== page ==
The Western Standard recently published an insightful article that dissects the true costs associated with electric vehicles (EVs), challenging the prevailing notion of their economic efficiency. Drawing from a detailed analysis by the Texas Public Policy Foundation, the article reveals that the actual cost of EVs, when accounting for various subsidies and incentives, equates to USD$17.33 per gallon, or CAD$6.32 per litre, over the vehicle’s lifetime.
“Despite a common perception that electric vehicles are cheaper to own and operate than their internal combustion counterparts, a Texas think tank says the true cost is the equivalent of USD$17.33 per gallon — or CAD$6.32 per litre — over the life of the car, after factoring in subsidies and incentives.”
The study considers full cycle costs, including those related to charging equipment and both direct and indirect subsidies such as avoided fuel taxes. It presents a comprehensive view, revealing that the economic viability of EVs is significantly bolstered by a multitude of financial benefits and subsidies.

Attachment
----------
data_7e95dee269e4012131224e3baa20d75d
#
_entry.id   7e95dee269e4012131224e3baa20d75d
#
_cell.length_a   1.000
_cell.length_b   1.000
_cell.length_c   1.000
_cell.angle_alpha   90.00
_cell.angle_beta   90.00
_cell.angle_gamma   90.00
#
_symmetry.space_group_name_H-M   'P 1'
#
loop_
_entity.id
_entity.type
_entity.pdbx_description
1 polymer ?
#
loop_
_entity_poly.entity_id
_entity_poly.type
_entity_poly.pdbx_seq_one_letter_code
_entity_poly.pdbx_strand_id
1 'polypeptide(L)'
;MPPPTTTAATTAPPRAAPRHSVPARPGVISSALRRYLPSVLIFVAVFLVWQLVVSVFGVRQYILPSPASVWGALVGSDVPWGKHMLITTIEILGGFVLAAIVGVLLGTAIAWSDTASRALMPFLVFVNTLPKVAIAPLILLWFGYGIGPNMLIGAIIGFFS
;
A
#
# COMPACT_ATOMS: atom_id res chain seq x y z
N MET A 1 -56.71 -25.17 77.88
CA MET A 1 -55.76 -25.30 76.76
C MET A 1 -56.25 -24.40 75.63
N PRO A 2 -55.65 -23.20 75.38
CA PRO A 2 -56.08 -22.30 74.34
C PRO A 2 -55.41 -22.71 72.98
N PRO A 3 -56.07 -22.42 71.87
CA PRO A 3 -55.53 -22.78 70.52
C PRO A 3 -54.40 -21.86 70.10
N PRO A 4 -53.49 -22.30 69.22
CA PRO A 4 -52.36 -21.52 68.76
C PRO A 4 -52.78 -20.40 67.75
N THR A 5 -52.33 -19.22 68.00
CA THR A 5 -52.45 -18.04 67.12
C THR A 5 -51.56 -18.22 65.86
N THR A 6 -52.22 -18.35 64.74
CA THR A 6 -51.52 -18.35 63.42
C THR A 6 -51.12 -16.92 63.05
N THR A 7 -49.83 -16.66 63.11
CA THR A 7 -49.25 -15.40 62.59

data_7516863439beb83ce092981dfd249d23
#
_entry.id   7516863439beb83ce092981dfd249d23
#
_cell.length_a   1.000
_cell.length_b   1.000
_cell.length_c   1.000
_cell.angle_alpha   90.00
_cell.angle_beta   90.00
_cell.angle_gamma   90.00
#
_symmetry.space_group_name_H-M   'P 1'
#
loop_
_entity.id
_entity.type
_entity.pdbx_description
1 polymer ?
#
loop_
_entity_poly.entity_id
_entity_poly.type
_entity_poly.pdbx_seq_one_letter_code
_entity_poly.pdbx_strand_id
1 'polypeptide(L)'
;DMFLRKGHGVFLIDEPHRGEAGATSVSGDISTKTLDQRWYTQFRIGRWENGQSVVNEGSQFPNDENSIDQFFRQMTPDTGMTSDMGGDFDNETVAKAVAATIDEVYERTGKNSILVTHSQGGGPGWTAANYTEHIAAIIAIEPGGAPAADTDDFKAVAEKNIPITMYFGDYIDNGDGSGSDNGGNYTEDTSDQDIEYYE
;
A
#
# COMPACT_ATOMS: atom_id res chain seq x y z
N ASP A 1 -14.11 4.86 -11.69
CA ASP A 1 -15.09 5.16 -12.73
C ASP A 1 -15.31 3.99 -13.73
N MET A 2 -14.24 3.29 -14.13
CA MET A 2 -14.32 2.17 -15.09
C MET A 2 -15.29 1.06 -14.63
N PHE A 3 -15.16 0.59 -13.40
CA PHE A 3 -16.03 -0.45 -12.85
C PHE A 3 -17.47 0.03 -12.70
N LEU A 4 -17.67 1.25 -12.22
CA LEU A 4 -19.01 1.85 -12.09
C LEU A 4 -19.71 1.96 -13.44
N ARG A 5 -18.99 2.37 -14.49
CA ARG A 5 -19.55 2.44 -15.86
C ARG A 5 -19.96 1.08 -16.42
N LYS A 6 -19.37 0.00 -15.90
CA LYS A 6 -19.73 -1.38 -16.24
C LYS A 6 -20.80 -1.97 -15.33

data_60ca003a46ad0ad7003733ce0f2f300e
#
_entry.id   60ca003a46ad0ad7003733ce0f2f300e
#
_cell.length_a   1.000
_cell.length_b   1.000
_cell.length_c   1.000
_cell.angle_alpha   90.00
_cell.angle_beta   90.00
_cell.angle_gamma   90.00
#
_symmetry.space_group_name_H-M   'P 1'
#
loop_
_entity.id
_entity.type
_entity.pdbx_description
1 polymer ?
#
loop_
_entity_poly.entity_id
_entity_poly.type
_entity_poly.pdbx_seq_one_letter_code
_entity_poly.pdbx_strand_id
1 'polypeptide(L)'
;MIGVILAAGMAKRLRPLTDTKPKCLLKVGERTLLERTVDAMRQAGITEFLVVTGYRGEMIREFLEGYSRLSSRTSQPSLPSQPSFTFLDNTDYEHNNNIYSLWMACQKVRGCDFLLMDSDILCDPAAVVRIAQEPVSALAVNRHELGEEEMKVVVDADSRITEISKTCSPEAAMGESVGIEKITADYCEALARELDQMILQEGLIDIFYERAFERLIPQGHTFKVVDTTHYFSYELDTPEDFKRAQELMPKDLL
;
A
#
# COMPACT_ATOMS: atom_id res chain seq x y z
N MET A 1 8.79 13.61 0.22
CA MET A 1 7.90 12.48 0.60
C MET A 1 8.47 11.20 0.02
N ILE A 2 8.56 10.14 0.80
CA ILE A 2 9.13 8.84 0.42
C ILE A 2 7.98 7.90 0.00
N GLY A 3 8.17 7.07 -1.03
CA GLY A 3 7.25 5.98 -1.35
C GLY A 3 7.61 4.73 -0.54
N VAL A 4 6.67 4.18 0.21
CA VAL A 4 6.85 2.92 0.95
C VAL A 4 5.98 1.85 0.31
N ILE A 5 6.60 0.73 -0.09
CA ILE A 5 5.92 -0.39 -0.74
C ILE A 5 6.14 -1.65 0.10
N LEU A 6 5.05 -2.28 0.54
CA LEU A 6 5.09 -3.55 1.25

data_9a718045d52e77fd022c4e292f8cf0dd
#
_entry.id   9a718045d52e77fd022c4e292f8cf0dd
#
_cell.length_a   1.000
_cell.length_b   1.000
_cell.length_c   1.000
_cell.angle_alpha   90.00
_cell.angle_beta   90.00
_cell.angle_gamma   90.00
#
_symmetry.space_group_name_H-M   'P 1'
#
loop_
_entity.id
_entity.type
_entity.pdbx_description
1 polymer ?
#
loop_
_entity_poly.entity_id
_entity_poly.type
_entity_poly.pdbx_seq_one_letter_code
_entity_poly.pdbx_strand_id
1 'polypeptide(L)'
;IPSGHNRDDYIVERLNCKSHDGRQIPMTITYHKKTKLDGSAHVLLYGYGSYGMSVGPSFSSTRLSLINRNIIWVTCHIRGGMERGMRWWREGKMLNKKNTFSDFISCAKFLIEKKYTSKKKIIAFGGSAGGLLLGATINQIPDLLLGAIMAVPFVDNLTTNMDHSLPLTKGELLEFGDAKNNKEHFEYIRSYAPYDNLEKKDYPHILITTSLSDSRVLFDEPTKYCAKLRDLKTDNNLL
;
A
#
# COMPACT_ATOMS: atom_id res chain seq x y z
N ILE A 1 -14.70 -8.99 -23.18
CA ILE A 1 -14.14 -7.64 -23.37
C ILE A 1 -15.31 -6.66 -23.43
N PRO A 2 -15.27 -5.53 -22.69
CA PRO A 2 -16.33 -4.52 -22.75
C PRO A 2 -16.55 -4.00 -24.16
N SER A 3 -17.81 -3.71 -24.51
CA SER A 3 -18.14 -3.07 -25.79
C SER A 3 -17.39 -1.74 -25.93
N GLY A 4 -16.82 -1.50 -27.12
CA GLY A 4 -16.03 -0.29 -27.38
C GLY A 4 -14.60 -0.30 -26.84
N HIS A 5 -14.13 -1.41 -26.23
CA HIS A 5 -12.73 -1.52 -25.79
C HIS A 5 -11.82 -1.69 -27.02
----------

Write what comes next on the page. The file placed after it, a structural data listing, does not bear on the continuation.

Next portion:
“Setting aside some of the questionable assumptions used in deriving such favorable economics for EVs, no one has attempted to calculate the full financial benefit of the wide array of direct subsidies, regulatory credits, and subsidized infrastructure that contribute to the economic viability of EVs,”
the authors noted.
The article also highlights the substantial losses incurred by manufacturers despite receiving significant subsidies. For instance, it is reported that companies like Ford are incurring losses exceeding $70,000 on each EV sold.
“Despite lavish subsidies on both sides of the border — to manufacturers as well as consumers — the report suggests companies such as Ford are losing more than $70,000 on each EV it currently sells.”
Moreover, the article brings attention to various indirect costs that are often overlooked. These include the necessary upgrades and maintenance of the electrical grid to accommodate an increased number of EVs and the additional road maintenance costs due to the heavier weight of EVs.
“EV owners don’t pay the true cost of upgrading and maintaining the electrical grid to accommodate the increased load from higher numbers of EVs on the road, which amounts to a handout from regular electricity consumers.”
In conclusion, the Western Standard’s article provides a detailed examination of the economic aspects of EV ownership, uncovering hidden costs and subsidies that challenge the perceived cost-effectiveness of EVs. It encourages a more nuanced discussion on the economic implications of EVs, considering a broader range of factors beyond the initial purchase price.